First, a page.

Genworth Life Insurance Company v. Armendariz et al, No. 5:2012cv00328 - Document 36 (W.D. Tex. 2013)

Court Description: ORDER GRANTING DEFENDANT ARNOLDO ARMENDARIZ'S MOTION FOR DECLARATORY JUDGMENT ON THE EXISTENCE OF A COMMOND LAW MARRIAGE. Signed by Judge David Ezra. (rf)
Download PDF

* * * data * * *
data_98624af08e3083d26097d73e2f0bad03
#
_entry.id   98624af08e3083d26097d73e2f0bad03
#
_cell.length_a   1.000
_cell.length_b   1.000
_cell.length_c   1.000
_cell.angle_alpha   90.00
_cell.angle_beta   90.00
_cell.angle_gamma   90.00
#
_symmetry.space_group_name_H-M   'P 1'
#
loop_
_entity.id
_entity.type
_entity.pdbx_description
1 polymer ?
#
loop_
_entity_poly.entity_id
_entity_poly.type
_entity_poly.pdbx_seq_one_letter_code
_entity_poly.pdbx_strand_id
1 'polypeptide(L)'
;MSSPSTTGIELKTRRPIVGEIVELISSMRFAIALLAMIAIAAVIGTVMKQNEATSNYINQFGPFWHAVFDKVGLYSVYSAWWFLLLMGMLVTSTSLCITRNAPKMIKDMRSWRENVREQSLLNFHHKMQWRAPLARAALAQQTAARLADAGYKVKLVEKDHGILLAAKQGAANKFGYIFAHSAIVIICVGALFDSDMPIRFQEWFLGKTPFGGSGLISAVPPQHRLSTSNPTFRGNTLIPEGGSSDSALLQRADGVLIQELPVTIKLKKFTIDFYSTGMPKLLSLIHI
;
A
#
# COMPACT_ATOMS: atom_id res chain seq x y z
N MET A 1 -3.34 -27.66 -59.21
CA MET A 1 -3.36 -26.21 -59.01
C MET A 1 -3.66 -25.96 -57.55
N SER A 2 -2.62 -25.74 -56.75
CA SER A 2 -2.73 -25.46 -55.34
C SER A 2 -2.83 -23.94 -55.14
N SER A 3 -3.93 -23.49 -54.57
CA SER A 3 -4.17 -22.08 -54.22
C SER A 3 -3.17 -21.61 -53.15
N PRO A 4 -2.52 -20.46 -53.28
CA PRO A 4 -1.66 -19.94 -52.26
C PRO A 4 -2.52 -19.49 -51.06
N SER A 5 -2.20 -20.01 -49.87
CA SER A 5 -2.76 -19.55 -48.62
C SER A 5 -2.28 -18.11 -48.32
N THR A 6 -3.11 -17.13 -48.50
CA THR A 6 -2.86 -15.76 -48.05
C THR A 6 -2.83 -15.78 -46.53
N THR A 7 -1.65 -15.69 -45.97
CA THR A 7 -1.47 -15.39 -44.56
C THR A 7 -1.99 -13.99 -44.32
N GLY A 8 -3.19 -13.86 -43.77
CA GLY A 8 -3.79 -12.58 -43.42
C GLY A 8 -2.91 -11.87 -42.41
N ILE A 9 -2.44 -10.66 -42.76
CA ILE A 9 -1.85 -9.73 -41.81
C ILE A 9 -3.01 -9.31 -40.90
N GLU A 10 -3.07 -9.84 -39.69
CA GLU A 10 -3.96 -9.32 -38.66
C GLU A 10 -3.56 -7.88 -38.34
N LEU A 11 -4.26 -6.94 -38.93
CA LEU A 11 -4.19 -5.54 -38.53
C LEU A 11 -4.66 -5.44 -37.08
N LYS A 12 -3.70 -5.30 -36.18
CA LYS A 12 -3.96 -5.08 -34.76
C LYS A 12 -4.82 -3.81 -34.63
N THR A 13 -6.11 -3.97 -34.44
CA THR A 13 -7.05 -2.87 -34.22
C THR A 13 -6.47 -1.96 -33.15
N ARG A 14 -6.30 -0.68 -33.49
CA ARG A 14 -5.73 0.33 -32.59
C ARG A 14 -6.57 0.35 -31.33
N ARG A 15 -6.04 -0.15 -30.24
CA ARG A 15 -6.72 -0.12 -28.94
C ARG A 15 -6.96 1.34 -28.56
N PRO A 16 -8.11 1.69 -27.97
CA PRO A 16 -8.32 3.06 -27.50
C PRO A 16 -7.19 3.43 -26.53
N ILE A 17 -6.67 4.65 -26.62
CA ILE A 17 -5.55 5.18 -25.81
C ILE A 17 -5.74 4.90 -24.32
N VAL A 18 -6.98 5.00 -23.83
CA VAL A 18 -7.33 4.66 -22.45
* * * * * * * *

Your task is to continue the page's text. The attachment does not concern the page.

Genworth Life Insurance Company v. Armendariz et al Doc. 36 IN THE UNITED STATES DISTRICT COURT FOR THE WESTERN DISTRICT OF TEXAS SAN ANTONIO DIVISION GENWORTH LIFE INSURANCE COMPANY, ) ) ) Plaintiff, ) ) vs. ) ) ARNOLDO ARMENDARIZ, DINH ) BINH DO, and ANN DO, as ) Independent Executrix of the Estate ) of OAHN DO, ) ) Defendants. ) ____________________________ ) CV. NO. SA-12-CV-00328-DAE ORDER GRANTING DEFENDANT ARNOLDO ARMENDARIZ’S MOTION FOR DECLARATORY JUDGMENT ON THE EXISTENCE OF A COMMON LAW MARRIAGE The Court finds this matter suitable for disposition without a hearing. After reviewing Defendant Arnoldo Armendariz’s motion, the Court GRANTS the Motion for Declaratory Judgment on the Existence of a Common Law Marriage (“Motion”). (“Mot.,” Doc. # 33.) BACKGROUND In March 2010, Oanh Do (“the Decedent”) applied to Plaintiff Genworth Life Insurance Company (“Genworth”) for $100,000 in insurance 1 Dockets.Justia.com coverage on her life. (“Compl.,” Doc. # 1 ¶ 7.) The Decedent designated Defendant Arnoldo Armendariz (“Armendariz”), whom she identified as her husband, as the primary beneficiary. (Compl. ¶ 7.) The Decedent and Armendariz authorized Genworth to withdraw premiums from a bank account in Armendariz’s name. (Id.) On March 26, 2010, while the insurance policy was being underwritten, Genworth received a request to change the beneficiary to Dinh Do (“Dinh”),1 the Decedent’s brother. (Id. ¶ 8.) When Genworth issued the policy on April 12, 2010, Dinh was the primary beneficiary. (Id.) On October 22, 2010, the Decedent died, and on October 27, 2010, Armendariz notified Genworth of her death. (Id. ¶ 9.) On October 29, 2010, Genworth sent Armendariz a letter regarding Dinh’s designation as primary beneficiary and seeking certain documents, including a proof of loss physician statement, a certified death certificate, and a Community Property Statement authorizing payment of the policy benefit to Dinh. (Id. ¶ 10.) Armendariz never completed or returned the documents to Genworth. (Id.) In November 2010, an attorney representing Ann Do (“Ann”), Dinh’s 1 Because a number of the parties in this case have the same surname (Do), the Court will refer to them by their first names. 2 wife, contacted Genworth, claiming that Ann was the named beneficiary under the Decedent’s life insurance policy and requesting information regarding the policy. (Id. ¶ 11.) When Genworth learned that Ann was the proposed executrix of the Decedent’s estate, Genworth sought many of the same documents from Ann that it had previously sought from Armendariz. (Id.) Between June and August of 2011, Genworth received all but the Community Property Statement from Ann. (Id.) On August 23, 2011, Genworth informed Ann that, since the Decedent had listed Armendariz as her husband on the application and Texas is a community property state, Armendariz would have to sign the Community Property Statement waiving his right to any portion of the proceeds from the policy payable under Texas’s community property laws. (Id. ¶ 12.) In January 2012, Ann’s attorney informed Genworth that Ann believed the Decedent and Armendariz had never been legally married, but may have been “common law” husband and wife. (Id. ¶ 13.) On March 5, 2012 Genworth paid 50 percent of the policy proceeds, which totaled $52,246.58, to Dinh. (Id. ¶ 14.) Genworth reserved the rest, uncertain whether Armendariz has, at a minimum, a claim for reimbursement of the premiums paid for the policy, and fearing that if it paid 100 percent of the policy proceeds to Dinh it would incur multiple liability. (Id.) On April 12, 2012, Genworth filed a Complaint in Interpleader with 3 this Court pursuant to 28 U.S.C. §§ 1335 and 2201. (Compl.) The action was commenced to determine “whether Dinh Do, Ann Do, Armendariz, or third parties presently unknown are entitled to payment of all or part of the remaining Policy proceeds and to thereafter reward the Policy proceeds to the party or parties legally entitled to receive them.” (Compl. ¶ 16.) On April 16, 2012, the Court ordered the remaining policy proceeds deposited into the Court’s registry. (Doc. # 6.) On May 31, 2012, Dinh and Ann each filed an Answer to Genworth’s Complaint. (Docs. ## 10, 11.) They asserted that, according to the Decedent’s will, Armendariz and the Decedent had children together but were never married. (Doc. # 10 ¶ 12.) They also claimed that at the time of the Decedent’s death, Armendariz was living in Arizona with another woman. (Id. ¶ 18.) The Answers asked that, in light of the fact that Armendariz was never married to the Decedent, 100 percent of the policy proceeds be paid to Dinh. (Id. ¶ 14.) On August 15, 2012, Armendariz filed a Motion for Extension of Time. (Doc. # 23.) Armendariz claimed that the papers had been sent to an old address, and as a result he had never been notified of the lawsuit. (Id.) The Court granted the extension, and on September 10, 2012, Armendariz filed an Answer in which he asserted that he was the Decedent’s husband at the time of her death, asked for a declaration that they were married, and asked to be granted all policy 4 proceeds to which he is entitled. (Doc. # 24.) On January 2, 2013, Armendariz’s attorney filed a document entitled Settlement Agreement, which stated that the parties had agreed to the following distribution of the policy proceeds: Armendariz and Dinh would each receive 50 percent of the policy proceeds, with expenses incurred in these proceedings and the cost of the funeral to be divided equally between them, and each would purchase a Certificate of Deposit for the children in the amount of $10,000. (Doc. # 27.) On January 4, 2013, Dinh’s attorney filed an Advisory to notify the Court that Dinh had not agreed to the Settlement Agreement. (Doc. # 29.) Specifically, the Advisory stated that Dinh and Armendariz had not agreed that each would place $10,000 in trust for the children. (Id.) On January 15, 2013, Armendariz filed the instant Motion. (Mot.) The Motion seeks a declaratory judgment that a common-law marriage existed between Armendariz and the Decedent.2 Neither Ann nor Dinh filed a Response in 2 The Federal Declaratory Judgment Act provides that a court may, “upon the filing of an appropriate pleading, . . . declare the rights and other legal relations of any interested party seeking such declaration. . . .” 28 U.S.C. § 2201(a). Generally, a motion is not a pleading. See Fed. R. Civ. P. 7(a) (listing pleadings as complaints, answers, and third-party complaints); Stryker Corp. v. XL Ins. Am. Inc., No. 1:05-CV-51, 2009 WL 3256081, at *2 (W.D. Mich. Oct. 7, 2009) (observing that a court may not generally grant declaratory relief pursuant to a motion, which is not an appropriate pleading). However, Armendariz’s Answer, which is an appropriate pleading, contains a request for a declaration that he was 5 Opposition, although the Motion indicates that their attorney expressed opposition. (Mot. at 2.) On February 13, 2013, the parties filed a Stipulation for Order Granting Interpleader and Dismissal with Prejudice of Plaintiff. (Doc. # 34.) The Stipulation asked that the Court grant Genworth’s claim for interpleader and dismiss Genworth with prejudice. (Id.) On February 22, 2013, the Court entered an Order Granting Interpleader and Dismissing Plaintiff with Prejudice. (Doc. # 35.) STANDARD OF REVIEW Summary judgment is granted under Federal Rule of Civil Procedure 56 when “the movant shows that there is no genuine dispute as to any material fact and the movant is entitled to judgment as a matter of law.” Fed. R. Civ. P. 56(a); see also Cannata v. Catholic Diocese of Austin, 700 F.3d 169, 172 (5th Cir. 2012). The main purpose of summary judgment is to dispose of factually unsupported claims and defenses. Celotex Corp. v. Catrett, 477 U.S. 317, 323–24 (1986). the Decedent’s husband at the time of her death. (Doc. # 24.) In effect, the instant Motion for Declaratory Judgment asks the Court to grant summary judgment on that issue. Thus, the Court will construe the instant Motion for Declaratory Judgment as a motion for summary judgment on the issue of the validity of Armendariz’s alleged marriage to the Decedent. See Okla. Sur. Co. v. Williams, 483 F. Supp. 2d 541, 549 (W.D. Tex. 2006) (construing the plaintiff’s motion for declaratory judgment as a motion for summary judgment on the disputed issue). 6 The moving party bears the initial burden of demonstrating the absence of any genuine issue of material fact. Id. at 323. If the moving party meets this burden, the non-moving party must come forward with specific facts that establish the existence of a genuine issue for trial. ACE Am. Ins. Co. v. Freeport Welding & Fabricating, Inc., 699 F.3d 832, 839 (5th Cir. 2012). “Where the record taken as a whole could not lead a rational trier of fact to find for the nonmoving party, there is no ‘genuine issue for trial.’” Matsuhita Elec. Indus. Co., Ltd. v. Zenith Radio Corp., 475 U.S. 574, 587 (1986) (quoting First Nat’l Bank of Ariz. v. Cities Serv. Co., 391 U.S. 253, 289 (1968)). DISCUSSION Armendariz does not indicate whether he seeks declaratory relief under the Texas Declaratory Judgment Act, Tex. Civ. Prac. & Rem. Code Ann. § 37.009, or under the Federal Declaratory Judgment Act, 28 U.S.C. §§ 2201–2202. However, the Fifth Circuit has held that the Texas Declaratory Judgment Act is a procedural rule that does not apply in federal court, so Armendariz must be seeking relief pursuant to the Federal Declaratory Judgment Act. See Utica Lloyd’s of Tex. v. Mitchell, 138 F.3d 208, 210 (5th Cir. 1998). To be entitled to declaratory relief under the Federal Declaratory Judgment Act, a plaintiff must allege facts demonstrating that there exists “a 7 substantial and continuing controversy between the two adverse parties.” Bauer v. Texas, 341 F.3d 352, 358 (5th Cir. 2003); see also Md. Cas. Co. v. Pac. Coal & Oil Co., 312 U.S. 270, 273 (1941) (“[T]he question in each case is whether the facts alleged, under all the circumstances, show that there is a substantial controversy, between parties having adverse legal interests, of sufficient immediacy and reality to warrant the issuance of a declaratory judgment.”). In this case, there is a substantial and continuing controversy between Armendariz, Dinh, and Ann regarding the validity of Armendariz’s marriage to the Decedent. See Motsinger v. Nationwide Mut. Ins. Co., ---F. Supp. 2d---, 2013 WL 360298, at * 4 (D.S.C. Jan. 30, 2013) (holding that a substantial controversy existed where insurance coverage depended upon validity of plaintiff’s alleged common-law marriage). Dinh and Ann challenge Armendariz’s right to a portion of the policy proceeds or to reimbursement of premiums paid for the policy on the basis that Armendariz was never married to the Decedent. (Doc. # 10 ¶ 16.) The validity of the marriage must, by necessity, be verified by a court before the policy proceeds can be distributed to the appropriate parties. To prove the existence of an informal or common-law marriage in Texas, the proponent of the marriage must demonstrate that a man and woman (1) “agreed to be married,” (2) “after the agreement lived together in this state as 8 husband and wife,” and (3) “there represented to others that they were married.” Tex. Fam. Code § 2.401(a)(2). The proponent must prove all three elements by a preponderance of the evidence, and all three elements must exist concurrently. Small v. McMaster, 352 S.W.3d 280, 282–83 (Tex. App. 2011). To establish the first element—an agreement to be married—“the evidence must show the parties intended to have a present, immediate, and permanent marital relationship and that they did in fact agree to be husband and wife.” Eris v. Phares, 39 S.W.3d 708, 714 (Tex. App. 2001). “Proof of an agreement to be married may be made by circumstantial evidence or conduct of the parties,” including proof of cohabitation and representations to others that the couple was married. Russell v. Russell, 865 S.W.2d 929, 933 (Tex. 1993). The second element, that the couple lived together, is satisfied by evidence of cohabitation. “Cohabitation need not be continuous for a couple to enter into a common-law marriage.” Small, 352 S.W.3d at 284. The couple must have lived together as husband and wife in Texas. Williams v. Home Indem. Co., 722 S.W.2d 786, 788 (Tex. App. 1987). The third element, that the couple held themselves out as husband and wife while living in Texas, “may be established by the words and actions of the parties.” Eris, 39 S.W.3d at 715. One of the most significant factors in 9 determining this element is “whether the couple had a reputation in the community for being married.” Small, 352 S.W.3d at 285; In re Giessel, 734 S.W.2d 27, 31 (Tex. App. 1987). “Proving a reputation for being married requires evidence that the couple ‘consistently conducted themselves as husband and wife in the public eye or that the community viewed them as married.’” Small, 352 S.W.3d at 385 (quoting Danna v. Danna, No. 05-05-00472-CV, 2006 WL 785621, at *2 (Tex. App. Mar. 29, 2006)); cf. Smith v. Deneve, 285 S.W.3d 904, 910 (Tex. App. 2009) (“The element of holding out requires more than occasional references to each other as ‘wife’ and ‘husband.’”). Courts have also considered whether the couple indicated that they were married on federal tax forms or gave a child the father’s last name on its birth certificate. Winfield v. Renfro, 821 S.W.2d 640, 649 (Tex. App. 1991). As evidence of the existence of an informal marriage, Armendariz submitted the following: • • An affidavit executed by Armendariz, which states that he and the Decedent were common-law husband and wife for six years; they first decided to live together as a married couple while living in California in August 2004; they lived in California and Arizona as husband and wife before they moved to Texas in 2009; they have two minor children; and they owned two homes together, one in Arizona and one that they were living in prior to the Decedent’s death. (Doc. # 25 Ex. 1.) A letter from Probe Information Services, Inc., identifying Armendariz as the Decedent’s Next of Kin. (Id. Ex. 2.) 10 • • • • • • • • A photocopy of a birth certificate for Arnold Armendariz, born June 15, 2007 in Phoenix, Arizona, to Arnoldo Armendariz and the Decedent. (Id. Ex. 3.) A photocopy of a birth certificate for Linda Armendariz, born April 14, 2005 in Phoenix, Arizona, to Arnoldo Armendariz and the Decedent. (Id.) An obituary for the Decedent, which states: “Survivors include her . . . common-law husband, Arnoldo Armendariz, [and] children, Linda and Arnold Armendariz. . . .” (Id. Ex. 4.) Federal and state tax returns for the years 2009 and 2010 filed jointly as a married couple by Armendariz and the Decedent, listing their address as 8134 Manderly Place, Converse, TX, 78109, as well as a joint federal tax return for the year 2005 listing their address as 5734 W. Orangewood Ave, Glendale, AZ, 85301. Also included is a joint federal tax return for 2011 filed by Armendariz and Belinda Roman as a married couple. (Id. Ex. 5.) A photocopy of an Arizona Federal Credit Union check with Armendariz and the Decedent listed as the payers. (Id.) Bank statements from Arizona Federal Credit Union for March 2010 addressed to Armendariz and the Decedent at 13326 Wind Ridge, Helotes, TX, 78023, and from April, September, October, November, and December 2010 addressed to Armendariz and the Decedent at 8134 Manderly Place, Converse, TX, 78109. (Id. Ex. 6.) Affidavits executed by Olga Lincoln (“Olga”) and Harvey Horst Lincoln (“Harvey”), which state that Armendariz and the Decedent were Olga and Harvey’s neighbors at 8134 Manderly Place in Converse, TX, where the couple lived with their two children, Arnold and Linda Armendariz, from 2010 until the Decedent died and Armendariz moved out; and that Armendariz and the Decedent presented themselves as husband and wife from the time Olga and Harvey first met them, and Olga and Harvey always knew them as husband and wife. (Id. Ex. 7.) An affidavit executed by AliciaSanchez (“Sanchez”), which states that Sanchez has known Armendariz and the Decedent for seven years; Armendariz and the Decedent lived together at Triple T Mobile Park in Glendale, Arizona; Sanchez saw Armendariz and the Decedent frequently until they moved to Texas in December of 2009; and throughout Sanchez’s friendship with Armendariz and the Decedent, 11 • she has always known them as husband and wife. (Id. Ex. 7.) An affidavit executed by Jessica Mo (“Molina”), which states that lina Molina is married to Armendariz’s nephew and has known Armendariz and the Decedent for seven years; that she first met them when they lived together at Triple T Mobile Park in Glendale, Arizona; and that Molina has always known them as husband and wife. (Id.) The other parties to this action—Dinh and Ann—did not file a response in opposition to Armendariz’s Motion for Declaratory Judgment on the Existence of a Common Law Marriage and have submitted no evidence to the Court to establish the existence of a genuine issue of fact with respect to the alleged common-law marriage. The Court concludes that the evidence submitted by Armendariz so strongly supports a finding of an informal marriage, no rational trier of fact could find for the non-moving party. First, the Court determines that the evidence submitted by Armendariz establishes that there is no genuine dispute that Armendariz and the Decedent agreed to be married. Armendariz’s statement that he and the Decedent decided to live together as common-law husband and wife is evidence of an agreement. See Giessel, 734 S.W.2d at 32 (proponent’s testimony that “she and Giessel had agreed to be married ‘in God’s eyes’ . . . was direct evidence of an agreement”). However, Armendariz’s statement indicates that when he and the Decedent agreed to be married, they were living in California, where common-law marriage is not 12 recognized. See Menchaca v. Farmers Ins. Exch., 59 Cal. Rptr. 607, 614 (Cal. Ct. App. 1976); see also Frazier v. McKiernan, No. 13-01-00004-CV, 2003 WL 22069790, at *1 (Tex. App. Sept. 4, 2003) (holding that informal marriage did not commence until the couple moved to Texas in 1981, rather than in California in 1972). Thus, the Court must find that the parties had “an ongoing agreement to be married” that continued after the parties moved to Texas. Cf. Ballesteros v. Jones, 985 S.W.2d 485, 490 (Tex. App. 1998) (holding that although the couple could not have entered into an agreement to be married when one member of the couple was married to another person, an ongoing agreement to be married that continued after the first marriage ended may be shown by circumstantial evidence). The Court finds that the evidence establishes that Armendariz and the Decedent “intended to have a present, immediate, and permanent marital relationship” while living in Texas. Eris, 39 S.W.3d at 714. Armendariz’s affidavit states that he and the Decedent agreed to live as common-law husband and wife for the six years prior to the Decedent’s death, including the period when they were living in Texas. (Doc. # 25 Ex. 1.) Furthermore, as the Supreme Court of Texas held in Russell, proof of an agreement to be married may be made by circumstantial evidence such as proof of cohabitation and representations to others that the couple was married. 865 S.W.2d at 933. After the couple moved to Texas, 13 they lived together with their children and held themselves out as a married couple, as established by the affidavits of Olga and Harvey Lincoln, the tax returns for the years 2009 and 2010, the bank statements sent to Armendariz and the Decedent, and the Decedent’s obituary. (Doc. # 25 Exs. 4–7.) The same evidence establishes that there is no genuine issue of material fact with respect to the second and third elements of the test for informal marriage. Armendariz and the Decedent lived together in Texas, at 8134 Manderly Place in Converse. The affidavits of Olga and Harvey Lincoln establish that, as well as the joint bank statements sent to that address and the joint tax returns that list that address. Armendariz and the Decedent also represented that they were married, consistently conducting themselves as husband and wife while living in Texas. Olga and Harvey Lincoln stated that, from the first time they met Armendariz and the Decedent, the couple introduced themselves as husband and wife. Armendariz and the Decedent filed joint tax returns as a married couple while living in Texas. The Decedent’s obituary identified Armendariz as her husband. The Decedent also identified Armendariz as her husband when she applied for the insurance policy at issue in this action. (Compl. ¶ 7.) The couple’s children bore Armendariz’s last name, including during the period when the couple was living in Texas, as evidenced by the couple’s tax returns. Finally, Ann Do, 14 the Decedent’s sister-in-law and executor of the Decedent’s estate, informed Genworth that Armendariz and the Decedent might have been common-law husband and wife, so the Decedent’s family was aware that the couple held themselves out as such. (Id. ¶ 13.) The Court concludes that Armendariz has shown that there is no genuine dispute as to any material fact regarding the validity of his marriage to the Decedent. CONCLUSION For the reasons stated above, the Court GRANTS Armendariz’s Motion for Declaratory Judgment on the Existence of a Common Law Marriage. (Doc. # 33.) IT IS SO ORDERED. DATED: San Antonio, Texas, March 7, 2013. _____________________________ David Alan Ezra Senior United States District Judge 15